Coffee and chocolate croissants from room service in the morning. That's reason enough to have the verandah, IMHO.
The wife and I had two trips prior to having children and six since. We have always had a veranda. Sometimes we just stare out as we leave Castaway Cay or watch as we pull into port. I like having the option of being able to step right out and get fresh air. Granted, you can get to deck 4 (walking track) or the pool deck fairly quickly as well. It’s all personal preference.
Sold! Although it wouldn't have taken much convincing you three just sealed the deal! I'm getting all excited, too bad I have a year and a few months before we sail.
 

Surfin' Tuna

Well-Known Member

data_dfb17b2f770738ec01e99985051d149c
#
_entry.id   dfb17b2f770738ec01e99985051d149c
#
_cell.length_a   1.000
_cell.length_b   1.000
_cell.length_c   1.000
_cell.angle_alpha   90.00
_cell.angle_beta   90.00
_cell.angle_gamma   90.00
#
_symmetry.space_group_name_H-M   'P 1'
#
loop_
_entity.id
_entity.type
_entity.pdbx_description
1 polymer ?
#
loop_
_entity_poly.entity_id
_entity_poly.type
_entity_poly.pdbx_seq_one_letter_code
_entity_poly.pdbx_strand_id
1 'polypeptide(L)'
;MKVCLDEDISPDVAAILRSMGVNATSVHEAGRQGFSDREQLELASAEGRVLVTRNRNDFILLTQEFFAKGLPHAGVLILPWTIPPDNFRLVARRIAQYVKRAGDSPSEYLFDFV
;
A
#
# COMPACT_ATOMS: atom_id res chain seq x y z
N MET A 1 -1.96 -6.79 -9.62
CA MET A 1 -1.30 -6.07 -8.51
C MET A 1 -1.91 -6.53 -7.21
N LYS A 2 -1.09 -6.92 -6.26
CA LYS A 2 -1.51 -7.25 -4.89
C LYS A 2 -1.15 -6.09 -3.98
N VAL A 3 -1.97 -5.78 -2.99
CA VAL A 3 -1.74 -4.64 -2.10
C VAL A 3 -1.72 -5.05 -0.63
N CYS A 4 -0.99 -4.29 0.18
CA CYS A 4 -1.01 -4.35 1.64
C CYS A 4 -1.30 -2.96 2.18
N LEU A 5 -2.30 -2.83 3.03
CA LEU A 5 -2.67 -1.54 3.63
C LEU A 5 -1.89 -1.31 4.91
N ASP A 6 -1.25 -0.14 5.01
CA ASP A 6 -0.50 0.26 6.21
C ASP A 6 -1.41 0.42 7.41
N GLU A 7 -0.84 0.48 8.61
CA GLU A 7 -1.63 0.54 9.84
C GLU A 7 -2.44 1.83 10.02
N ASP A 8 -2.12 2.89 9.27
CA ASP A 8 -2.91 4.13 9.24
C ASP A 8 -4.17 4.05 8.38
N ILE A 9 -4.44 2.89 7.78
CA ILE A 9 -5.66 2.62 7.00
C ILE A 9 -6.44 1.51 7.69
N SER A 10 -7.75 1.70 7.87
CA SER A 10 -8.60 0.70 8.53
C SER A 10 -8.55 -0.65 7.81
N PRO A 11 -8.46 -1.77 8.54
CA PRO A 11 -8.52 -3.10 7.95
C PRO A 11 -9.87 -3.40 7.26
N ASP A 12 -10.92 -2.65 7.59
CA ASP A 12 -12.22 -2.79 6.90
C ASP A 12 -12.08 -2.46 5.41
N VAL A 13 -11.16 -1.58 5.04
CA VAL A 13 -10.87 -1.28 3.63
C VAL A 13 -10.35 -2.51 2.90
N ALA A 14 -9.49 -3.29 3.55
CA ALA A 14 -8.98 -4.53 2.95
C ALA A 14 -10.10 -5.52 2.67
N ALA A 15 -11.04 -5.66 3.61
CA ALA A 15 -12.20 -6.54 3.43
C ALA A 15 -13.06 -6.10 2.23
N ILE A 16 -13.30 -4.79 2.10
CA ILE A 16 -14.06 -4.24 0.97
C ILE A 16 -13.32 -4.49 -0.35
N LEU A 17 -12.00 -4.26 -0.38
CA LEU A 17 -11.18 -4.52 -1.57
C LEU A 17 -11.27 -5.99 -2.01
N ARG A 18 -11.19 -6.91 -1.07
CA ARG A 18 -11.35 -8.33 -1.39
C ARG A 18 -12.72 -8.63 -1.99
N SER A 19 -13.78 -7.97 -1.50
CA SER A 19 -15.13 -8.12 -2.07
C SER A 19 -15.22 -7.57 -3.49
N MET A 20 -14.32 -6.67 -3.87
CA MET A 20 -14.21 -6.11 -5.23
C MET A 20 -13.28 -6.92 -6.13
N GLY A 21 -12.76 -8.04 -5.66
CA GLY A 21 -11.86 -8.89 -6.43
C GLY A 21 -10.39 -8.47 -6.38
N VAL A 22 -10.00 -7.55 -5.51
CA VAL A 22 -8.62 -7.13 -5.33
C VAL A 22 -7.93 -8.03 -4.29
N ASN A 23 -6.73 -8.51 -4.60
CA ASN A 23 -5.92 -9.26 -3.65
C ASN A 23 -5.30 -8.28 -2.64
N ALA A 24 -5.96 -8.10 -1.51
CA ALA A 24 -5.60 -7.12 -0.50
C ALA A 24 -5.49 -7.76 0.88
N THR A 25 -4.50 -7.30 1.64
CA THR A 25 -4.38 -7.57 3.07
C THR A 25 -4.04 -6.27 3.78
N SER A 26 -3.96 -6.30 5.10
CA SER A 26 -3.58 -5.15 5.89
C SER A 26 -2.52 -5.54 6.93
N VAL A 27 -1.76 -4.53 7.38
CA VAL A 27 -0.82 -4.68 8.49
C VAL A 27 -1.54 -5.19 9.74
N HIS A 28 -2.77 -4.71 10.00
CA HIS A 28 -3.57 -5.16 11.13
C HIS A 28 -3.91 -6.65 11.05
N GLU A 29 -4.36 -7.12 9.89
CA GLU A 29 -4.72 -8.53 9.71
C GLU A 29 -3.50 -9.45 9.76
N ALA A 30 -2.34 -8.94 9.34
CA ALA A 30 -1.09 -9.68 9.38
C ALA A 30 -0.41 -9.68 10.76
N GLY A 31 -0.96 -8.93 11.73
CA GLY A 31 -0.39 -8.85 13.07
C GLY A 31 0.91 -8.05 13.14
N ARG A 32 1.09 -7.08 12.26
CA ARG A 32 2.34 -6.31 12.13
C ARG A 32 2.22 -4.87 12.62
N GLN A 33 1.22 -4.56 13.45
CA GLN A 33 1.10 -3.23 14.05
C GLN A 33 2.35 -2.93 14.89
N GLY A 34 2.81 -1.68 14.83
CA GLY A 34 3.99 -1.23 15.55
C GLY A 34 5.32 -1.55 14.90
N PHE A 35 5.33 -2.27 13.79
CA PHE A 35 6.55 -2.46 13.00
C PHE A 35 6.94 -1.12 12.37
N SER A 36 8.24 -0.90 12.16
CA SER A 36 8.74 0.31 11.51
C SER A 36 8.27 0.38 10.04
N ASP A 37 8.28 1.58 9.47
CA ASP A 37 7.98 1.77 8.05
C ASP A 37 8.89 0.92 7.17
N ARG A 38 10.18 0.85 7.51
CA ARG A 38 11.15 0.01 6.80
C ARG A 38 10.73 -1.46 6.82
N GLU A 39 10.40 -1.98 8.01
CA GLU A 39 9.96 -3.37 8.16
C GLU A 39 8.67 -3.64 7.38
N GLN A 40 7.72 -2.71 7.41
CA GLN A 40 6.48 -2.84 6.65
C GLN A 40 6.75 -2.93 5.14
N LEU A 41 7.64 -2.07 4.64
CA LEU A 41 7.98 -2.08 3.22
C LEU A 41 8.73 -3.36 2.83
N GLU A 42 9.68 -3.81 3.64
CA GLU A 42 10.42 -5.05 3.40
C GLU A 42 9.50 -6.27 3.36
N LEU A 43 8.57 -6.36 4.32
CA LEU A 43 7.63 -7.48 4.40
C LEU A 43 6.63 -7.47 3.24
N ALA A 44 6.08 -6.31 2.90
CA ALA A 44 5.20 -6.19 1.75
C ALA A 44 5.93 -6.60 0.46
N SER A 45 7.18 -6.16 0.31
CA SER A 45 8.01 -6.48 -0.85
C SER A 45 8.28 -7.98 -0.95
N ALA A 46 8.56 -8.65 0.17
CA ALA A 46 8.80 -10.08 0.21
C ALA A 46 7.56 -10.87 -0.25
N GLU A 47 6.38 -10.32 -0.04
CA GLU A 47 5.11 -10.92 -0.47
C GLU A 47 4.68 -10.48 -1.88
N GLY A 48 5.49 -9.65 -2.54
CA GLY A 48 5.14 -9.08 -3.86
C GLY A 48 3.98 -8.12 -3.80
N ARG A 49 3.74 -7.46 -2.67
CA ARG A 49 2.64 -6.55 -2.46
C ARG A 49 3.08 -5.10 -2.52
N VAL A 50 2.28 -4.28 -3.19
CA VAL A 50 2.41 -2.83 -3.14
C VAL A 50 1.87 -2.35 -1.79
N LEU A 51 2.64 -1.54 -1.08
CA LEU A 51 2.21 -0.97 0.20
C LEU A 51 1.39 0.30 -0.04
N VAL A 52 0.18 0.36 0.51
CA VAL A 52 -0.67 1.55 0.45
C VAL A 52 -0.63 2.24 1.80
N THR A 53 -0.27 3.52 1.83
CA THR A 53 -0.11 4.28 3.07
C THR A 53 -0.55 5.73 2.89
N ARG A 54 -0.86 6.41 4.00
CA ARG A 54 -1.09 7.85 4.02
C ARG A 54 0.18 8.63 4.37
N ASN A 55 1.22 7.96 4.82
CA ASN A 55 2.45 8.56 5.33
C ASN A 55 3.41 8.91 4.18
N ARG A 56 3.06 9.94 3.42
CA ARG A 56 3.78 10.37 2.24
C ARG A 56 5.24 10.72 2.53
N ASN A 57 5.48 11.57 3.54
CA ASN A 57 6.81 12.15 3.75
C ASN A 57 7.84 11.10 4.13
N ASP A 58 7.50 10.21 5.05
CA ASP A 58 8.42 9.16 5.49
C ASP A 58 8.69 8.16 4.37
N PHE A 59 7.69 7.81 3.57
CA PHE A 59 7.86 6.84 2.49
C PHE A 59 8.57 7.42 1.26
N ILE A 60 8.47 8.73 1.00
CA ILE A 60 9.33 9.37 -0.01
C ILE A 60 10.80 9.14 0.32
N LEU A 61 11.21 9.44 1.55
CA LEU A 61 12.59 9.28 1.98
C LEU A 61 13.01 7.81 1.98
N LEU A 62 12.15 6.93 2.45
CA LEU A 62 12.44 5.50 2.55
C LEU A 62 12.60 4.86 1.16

A lot of times I will just lean on the railing of the verandah and stare off into the ocean, the sky, or who knows where. No cell phone, no worries about dinner plans, fresh air, and just the mesmerizing sound of the water. DisneyJoe is correct, you'll never go back once having one. The open air decks are close at hand, but there is something about your own space that we all need sometimes.

My kids aren't 17 yet, so I was laying off this. I did not want to show my overprotective nature, but I would keep them close at hand. On Castaway Cay they can be allowed more freedom to explore and do what they want. The other ports just have too many opportunities for trouble to find them no matter how mature they may be.
 

Zipadeelady

Well-Known Member
Original Poster
So now that I've decided on the 5 night and a veranda room, I hopped on the DCL website just to look things over and about had a heart attack. Either I looked at it wrong (i really don't think I did) or Disney raised the prices by at least $1500.00. What I was thinking was going to cost me just a bit over $4000 is now $5800. Am I going nuts or is this normal? So now I'm thinking of changing my itinerary. The other itineraries seem to still be the same. Anyone else ever see that? I feel like a basketcase.